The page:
How a ‘complex’ ecosystem is spurring Equinix toward 50% channel sales

How a ‘complex’ ecosystem is spurring Equinix toward 50% channel sales

Equinix APAC vice president of partner sales, Sophie Ben Sadia, discusses the data centre provider’s “ambitious” channel plans.

Sophie Ben Sadia (Equinix)

Sophie Ben Sadia (Equinix)

Credit: Equinix

In Equinix’s last earnings call, the Asia Pacific (APAC) region posted US$387 million in revenue, accounting for 20 per cent of the data centre provider’s overall sales figures. 

According to its APAC  vice president of partner sales, Sophie Ben Sadia, the channel played a critical role in the region’s growth as Equinix globally targets a lofty goal of 50 per cent partner sales. 

Sitting currently at 40 per cent sales, Ben Sadia told ARN that Equinix’s recent interest in channel acceleration stemmed from a number of factors, including its 2020 acquisition of automation platform Packet.

“There are a lot of competing events that made Equinix accelerate in the channel,” she explained. “We wanted to enrich our portfolio over the last two to three years. Our acquisition of Packet gave us a huge new portfolio of digital solutions.  

“According to IDC, by 2025, 80 per cent of digital leaders will be seeing the impact of connecting to multiple ecosystems, including their value to end-users. Equinix was mature enough to make this shift and grab these opportunities for our partners from this big digital transformation.” 

A year after the acquisition of Packet, Equinix appointed its first-ever global channel chief, Jules Johnston, who was promoted from vice president of Americas partner sales. 

Shortly after, Ben Sadia joined Equinix as its APAC channel lead, bringing with her 20 years of direct and indirect channel sales from Europe and Asia. 

Most recently serving as Schneider Electric’s VP of channel alliances for edge computing, Ben Sadia said she was attracted to Equinix’s new channel-focused direction. 

“It was very interesting for me to see Equinix move to this channel-centric model,” she said. “The goal of 50 per cent channel booking is quite ambitious. One of the big drivers around digital transformations calls for a more complex ecosystem of partners.   

“We have created the largest and most active global ecosystem of about 10,000 companies, including thousands of IT networks and cloud service providers. Therefore, we need to have a different type of channel profile. So, we need many highly skilled professionals, dedicated to the support of partner sales and marketing.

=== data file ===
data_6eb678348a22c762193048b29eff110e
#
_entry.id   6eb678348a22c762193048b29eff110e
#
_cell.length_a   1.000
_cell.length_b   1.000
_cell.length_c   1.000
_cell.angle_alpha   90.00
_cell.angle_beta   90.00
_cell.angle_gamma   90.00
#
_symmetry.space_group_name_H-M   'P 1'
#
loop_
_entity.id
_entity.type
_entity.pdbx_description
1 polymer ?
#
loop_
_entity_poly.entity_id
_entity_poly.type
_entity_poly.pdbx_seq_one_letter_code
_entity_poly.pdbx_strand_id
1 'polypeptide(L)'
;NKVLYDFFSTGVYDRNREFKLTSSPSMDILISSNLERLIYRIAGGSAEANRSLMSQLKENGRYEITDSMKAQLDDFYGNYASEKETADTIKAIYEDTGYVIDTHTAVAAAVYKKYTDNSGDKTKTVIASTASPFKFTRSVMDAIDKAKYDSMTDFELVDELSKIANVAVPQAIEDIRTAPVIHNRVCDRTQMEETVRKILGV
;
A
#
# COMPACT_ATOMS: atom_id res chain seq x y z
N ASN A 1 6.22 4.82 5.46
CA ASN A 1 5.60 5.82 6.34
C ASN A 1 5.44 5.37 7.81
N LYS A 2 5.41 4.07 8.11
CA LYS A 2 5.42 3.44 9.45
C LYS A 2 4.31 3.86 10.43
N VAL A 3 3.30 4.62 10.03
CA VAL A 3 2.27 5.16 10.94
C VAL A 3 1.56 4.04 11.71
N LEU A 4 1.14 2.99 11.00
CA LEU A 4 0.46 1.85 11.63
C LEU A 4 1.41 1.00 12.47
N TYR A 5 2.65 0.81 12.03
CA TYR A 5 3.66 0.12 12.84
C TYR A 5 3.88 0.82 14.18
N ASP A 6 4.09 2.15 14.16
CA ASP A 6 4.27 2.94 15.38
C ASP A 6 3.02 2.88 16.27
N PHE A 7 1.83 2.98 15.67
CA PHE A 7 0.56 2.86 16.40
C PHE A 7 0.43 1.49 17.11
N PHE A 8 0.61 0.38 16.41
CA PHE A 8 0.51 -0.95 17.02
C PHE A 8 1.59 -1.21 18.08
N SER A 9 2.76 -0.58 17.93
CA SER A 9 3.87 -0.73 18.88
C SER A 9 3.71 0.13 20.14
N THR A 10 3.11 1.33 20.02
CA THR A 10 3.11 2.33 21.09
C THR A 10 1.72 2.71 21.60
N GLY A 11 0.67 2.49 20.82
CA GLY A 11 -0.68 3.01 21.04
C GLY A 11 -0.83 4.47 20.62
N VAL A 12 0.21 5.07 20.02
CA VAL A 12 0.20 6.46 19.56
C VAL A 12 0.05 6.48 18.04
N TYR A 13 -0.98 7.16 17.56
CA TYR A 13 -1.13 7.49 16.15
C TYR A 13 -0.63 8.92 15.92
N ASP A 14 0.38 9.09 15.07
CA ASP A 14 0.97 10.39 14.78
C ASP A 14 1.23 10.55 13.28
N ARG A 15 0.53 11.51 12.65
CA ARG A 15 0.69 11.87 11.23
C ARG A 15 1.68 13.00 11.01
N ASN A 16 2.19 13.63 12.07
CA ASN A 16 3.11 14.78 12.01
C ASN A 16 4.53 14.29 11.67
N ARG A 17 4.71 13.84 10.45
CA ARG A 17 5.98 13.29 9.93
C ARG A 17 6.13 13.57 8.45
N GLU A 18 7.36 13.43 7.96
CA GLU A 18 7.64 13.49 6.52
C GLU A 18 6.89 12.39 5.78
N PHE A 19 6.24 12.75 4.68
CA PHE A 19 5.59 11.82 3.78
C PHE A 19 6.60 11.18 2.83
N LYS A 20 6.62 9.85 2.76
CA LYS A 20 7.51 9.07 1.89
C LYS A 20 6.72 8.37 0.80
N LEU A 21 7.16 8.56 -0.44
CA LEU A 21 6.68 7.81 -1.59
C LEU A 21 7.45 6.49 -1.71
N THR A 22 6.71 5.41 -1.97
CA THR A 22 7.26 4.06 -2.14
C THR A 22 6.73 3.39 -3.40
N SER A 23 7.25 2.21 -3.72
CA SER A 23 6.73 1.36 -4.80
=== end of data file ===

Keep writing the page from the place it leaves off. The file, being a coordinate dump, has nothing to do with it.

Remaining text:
Although Equinix does not share APAC-specific partner numbers or channel sales, she reiterated that APAC partners performed “very well” as of its last earnings call ending 30 June 2022. As a result, Ben Sadia is hoping to put “incremental” resources into the APAC channel. 

“To continue to increase quarter after quarter, we have developed a new portal to give partners access to resources, such as a demand centre for any marketing asset,” she added. “This is important for helping us execute our channel ambition of 50 per cent partner sales.” 

First launched in 2015, Equinix’s partner program follows the familiar template of other vendors, including tiers of silver, gold and platinum, each of which receives specific targets and benefits. 

Broken down further, the partner program is split into three key partner groups. These are platform and technology partners, who deliver integrated solutions alongside Equinix; resellers, systems integrators, managed service providers and some telecommunications providers. The final group consists of sales agents and consultants. 

According to Ben Sadia, a lot of Equinix’s current partner-targeted investment is directed at their own products rather than just simply go-to-market routes. 

“Previously, a lot of our products were developed for end-users,” she explained. “But now we have a fully partner-first approach to developing products; this includes launching a standard API [application programming interface], which is very important for partners to bring integrated solutions and value-add. 

In Australia, notably, much investment has been made in constructing new data centres for Equinix. 

At the end of last year, Equinix launched its third International Business Exchange (IBX) data centre facility in Perth following a $71-million investment. 

Meanwhile, just three months ago, the company completed a $23 million expansion of its second Melbourne data centre, adding 500 new cabinets. 

The provider’s M2 site in Port Melbourne now has 1,500 cabinets in total and a colocation space of more than 4,070 square metres. 

“With our co-location services and other services, what our partners are looking for on top of this is all our digital services,” Ben Sadia explained. “These include metal, and network edge; this is very compelling for partners looking to work with different architectures. Partners were previously attracted to our space, but now they are becoming more attracted by our digital services.

“Partners come to us because we have a global footprint; we work with all the hyperscalers and have a very neutral position with them and we have a very rich, diverse ecosystem of partners across the globe. 

"Finally, we have interconnection capabilities; you can leverage our platform wherever you are in the world,” she added.

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Tags equinixSophia Ben Sadia

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